A design-build team of Turner Construction Co., Kokosing Industrial and SSOE Group are building a sustainable battery materials manufacturing plant for Ascend Elements, Turner announced Dec. 6. The Westborough, Mass.-based battery maker says it will spend $310 million on the facility’s first phase, and may invest as much as $1 billion over additional phases.
The plan calls for construction of a 500,000-sq-ft plant dubbed “Apex 1” on a 140-acre site in Hopkinsville, Ky. Matthew Bierschbach, business leader at Toledo, Ohio-based SSOE and project manager, said in a statement that the Turner-Kokosing team would begin grading the site this month. In the meantime, SSOE is continuing to work with Ascend Elements on the design.
“This ‘design-assist’ involvement of construction trades during design helps clients like Ascend save on both cost and schedule,” he said.
Apex 1 would be a first-of-its-kind plant, according to Ascend Elements. The facility would use the company’s “hydro-to-cathode” closed-loop process, which it says can be used to manufacture battery materials from recycled batteries, reducing the need for mining and generating less waste and fewer carbon emissions than traditional cathode manufacturing processes. The company says the plant would produce enough materials to equip 250,000 electric vehicles per year.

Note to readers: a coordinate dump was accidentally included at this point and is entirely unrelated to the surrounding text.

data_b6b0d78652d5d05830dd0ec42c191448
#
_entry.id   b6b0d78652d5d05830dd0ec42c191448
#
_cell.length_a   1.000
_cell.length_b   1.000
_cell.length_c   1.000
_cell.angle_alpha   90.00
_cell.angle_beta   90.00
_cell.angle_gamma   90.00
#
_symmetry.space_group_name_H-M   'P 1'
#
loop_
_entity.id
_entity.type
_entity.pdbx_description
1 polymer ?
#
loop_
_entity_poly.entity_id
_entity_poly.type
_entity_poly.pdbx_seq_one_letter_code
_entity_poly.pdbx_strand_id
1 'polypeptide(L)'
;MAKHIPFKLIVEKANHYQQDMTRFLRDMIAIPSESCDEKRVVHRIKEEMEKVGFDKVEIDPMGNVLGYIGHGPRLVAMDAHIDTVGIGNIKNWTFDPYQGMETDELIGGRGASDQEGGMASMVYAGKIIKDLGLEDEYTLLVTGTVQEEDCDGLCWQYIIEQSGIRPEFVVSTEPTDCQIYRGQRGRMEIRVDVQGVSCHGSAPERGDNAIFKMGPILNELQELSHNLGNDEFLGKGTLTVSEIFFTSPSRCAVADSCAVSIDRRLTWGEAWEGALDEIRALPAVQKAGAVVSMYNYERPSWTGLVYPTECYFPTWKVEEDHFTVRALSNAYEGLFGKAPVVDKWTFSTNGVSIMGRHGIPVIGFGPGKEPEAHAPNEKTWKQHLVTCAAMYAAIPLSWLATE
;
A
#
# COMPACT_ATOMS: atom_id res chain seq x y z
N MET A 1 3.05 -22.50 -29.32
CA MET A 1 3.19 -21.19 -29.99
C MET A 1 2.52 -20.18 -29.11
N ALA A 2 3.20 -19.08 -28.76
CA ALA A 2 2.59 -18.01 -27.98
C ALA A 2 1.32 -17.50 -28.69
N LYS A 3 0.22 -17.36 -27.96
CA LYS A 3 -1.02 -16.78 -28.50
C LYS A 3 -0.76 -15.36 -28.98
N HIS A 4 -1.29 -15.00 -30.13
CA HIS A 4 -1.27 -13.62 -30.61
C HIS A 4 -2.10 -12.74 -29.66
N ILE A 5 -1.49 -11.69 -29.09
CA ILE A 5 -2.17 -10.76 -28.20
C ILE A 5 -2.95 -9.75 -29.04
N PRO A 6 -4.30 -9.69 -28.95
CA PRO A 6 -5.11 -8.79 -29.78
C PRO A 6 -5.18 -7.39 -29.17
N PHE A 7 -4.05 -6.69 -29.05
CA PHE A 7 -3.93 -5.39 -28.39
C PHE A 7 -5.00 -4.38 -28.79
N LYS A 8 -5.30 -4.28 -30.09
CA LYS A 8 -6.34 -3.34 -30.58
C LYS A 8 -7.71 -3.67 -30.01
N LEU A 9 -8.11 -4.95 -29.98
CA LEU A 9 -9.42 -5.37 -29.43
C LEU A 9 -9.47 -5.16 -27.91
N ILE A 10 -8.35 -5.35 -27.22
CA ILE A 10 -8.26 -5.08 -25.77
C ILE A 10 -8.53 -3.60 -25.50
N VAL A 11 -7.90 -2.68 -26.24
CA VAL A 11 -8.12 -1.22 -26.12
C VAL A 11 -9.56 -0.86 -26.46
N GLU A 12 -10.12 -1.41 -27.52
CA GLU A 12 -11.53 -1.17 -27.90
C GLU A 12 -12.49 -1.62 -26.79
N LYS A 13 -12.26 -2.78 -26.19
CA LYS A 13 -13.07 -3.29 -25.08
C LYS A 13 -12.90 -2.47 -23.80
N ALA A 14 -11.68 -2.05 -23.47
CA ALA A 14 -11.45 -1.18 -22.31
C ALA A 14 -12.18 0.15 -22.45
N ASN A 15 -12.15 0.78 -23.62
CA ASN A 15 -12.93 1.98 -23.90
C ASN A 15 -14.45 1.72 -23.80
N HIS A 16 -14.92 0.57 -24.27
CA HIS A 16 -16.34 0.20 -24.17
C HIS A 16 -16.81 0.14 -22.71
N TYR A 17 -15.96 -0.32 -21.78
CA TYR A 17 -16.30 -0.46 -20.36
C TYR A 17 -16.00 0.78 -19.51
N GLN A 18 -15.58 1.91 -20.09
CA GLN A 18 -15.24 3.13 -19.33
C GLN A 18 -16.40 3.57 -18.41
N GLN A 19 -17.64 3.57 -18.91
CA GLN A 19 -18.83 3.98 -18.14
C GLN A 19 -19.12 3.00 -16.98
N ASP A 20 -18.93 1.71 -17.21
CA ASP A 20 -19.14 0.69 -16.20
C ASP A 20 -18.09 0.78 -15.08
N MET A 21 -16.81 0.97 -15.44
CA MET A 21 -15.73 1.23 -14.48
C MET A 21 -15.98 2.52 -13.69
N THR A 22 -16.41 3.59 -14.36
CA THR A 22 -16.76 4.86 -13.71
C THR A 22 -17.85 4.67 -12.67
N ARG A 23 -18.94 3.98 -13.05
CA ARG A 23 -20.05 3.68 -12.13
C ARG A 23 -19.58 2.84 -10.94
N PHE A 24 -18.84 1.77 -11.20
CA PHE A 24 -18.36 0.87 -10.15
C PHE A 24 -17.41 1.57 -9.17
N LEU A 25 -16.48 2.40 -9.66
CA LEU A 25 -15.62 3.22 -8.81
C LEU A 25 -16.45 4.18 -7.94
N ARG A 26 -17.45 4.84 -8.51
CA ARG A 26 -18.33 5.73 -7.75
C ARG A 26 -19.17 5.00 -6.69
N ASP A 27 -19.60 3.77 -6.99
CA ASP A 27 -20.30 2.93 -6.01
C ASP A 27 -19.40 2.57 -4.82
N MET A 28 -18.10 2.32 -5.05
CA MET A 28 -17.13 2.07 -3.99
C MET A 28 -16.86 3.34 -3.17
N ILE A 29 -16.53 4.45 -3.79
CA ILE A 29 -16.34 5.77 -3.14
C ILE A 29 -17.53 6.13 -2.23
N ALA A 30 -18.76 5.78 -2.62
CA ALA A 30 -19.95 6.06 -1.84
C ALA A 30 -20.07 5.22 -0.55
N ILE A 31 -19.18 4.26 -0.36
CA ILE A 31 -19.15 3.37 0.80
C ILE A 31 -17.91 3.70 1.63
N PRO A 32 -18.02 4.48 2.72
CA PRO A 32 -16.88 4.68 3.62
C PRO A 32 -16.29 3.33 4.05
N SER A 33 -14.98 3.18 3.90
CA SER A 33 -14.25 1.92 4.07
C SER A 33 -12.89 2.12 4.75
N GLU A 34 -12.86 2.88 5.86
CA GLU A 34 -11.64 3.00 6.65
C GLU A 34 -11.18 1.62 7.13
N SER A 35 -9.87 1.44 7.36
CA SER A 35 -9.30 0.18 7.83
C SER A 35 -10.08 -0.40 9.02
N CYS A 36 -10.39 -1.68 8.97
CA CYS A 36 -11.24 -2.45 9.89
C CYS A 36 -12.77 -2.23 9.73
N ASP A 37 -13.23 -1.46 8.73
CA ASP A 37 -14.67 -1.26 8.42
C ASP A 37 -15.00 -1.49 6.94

In October, the U.S. Dept. of Energy announced it would support construction of two plants at the site with a $480-million grant to Ascend Elements, ENR previously reported.
Ascend Elements’ Covington, Ga., battery recycling facility would be a key source of feedstock for the plant, according to the company. In a statement, it said the location was also selected in part because of its proximity to electric vehicle and battery plants. Several such projects are currently underway in Kentucky and surrounding states.
Up to 400 full-time jobs are expected at the plant, withTom Muraski, president of Westerville, Ohio-based Kokosing Industrial, stating that the design-build team would work with the local building trades and contracting community. Tom Manahan, senior vice president of New York City-based Turner, said Hopkinsville was hit by a tornado at the start of the year. Deadly tornados also struck other parts of western Kentucky in December 2021.
“Construction of this plant represents the single largest investment in western Kentucky history,” he said in a statement. “The result of our efforts will support economic growth in the region.”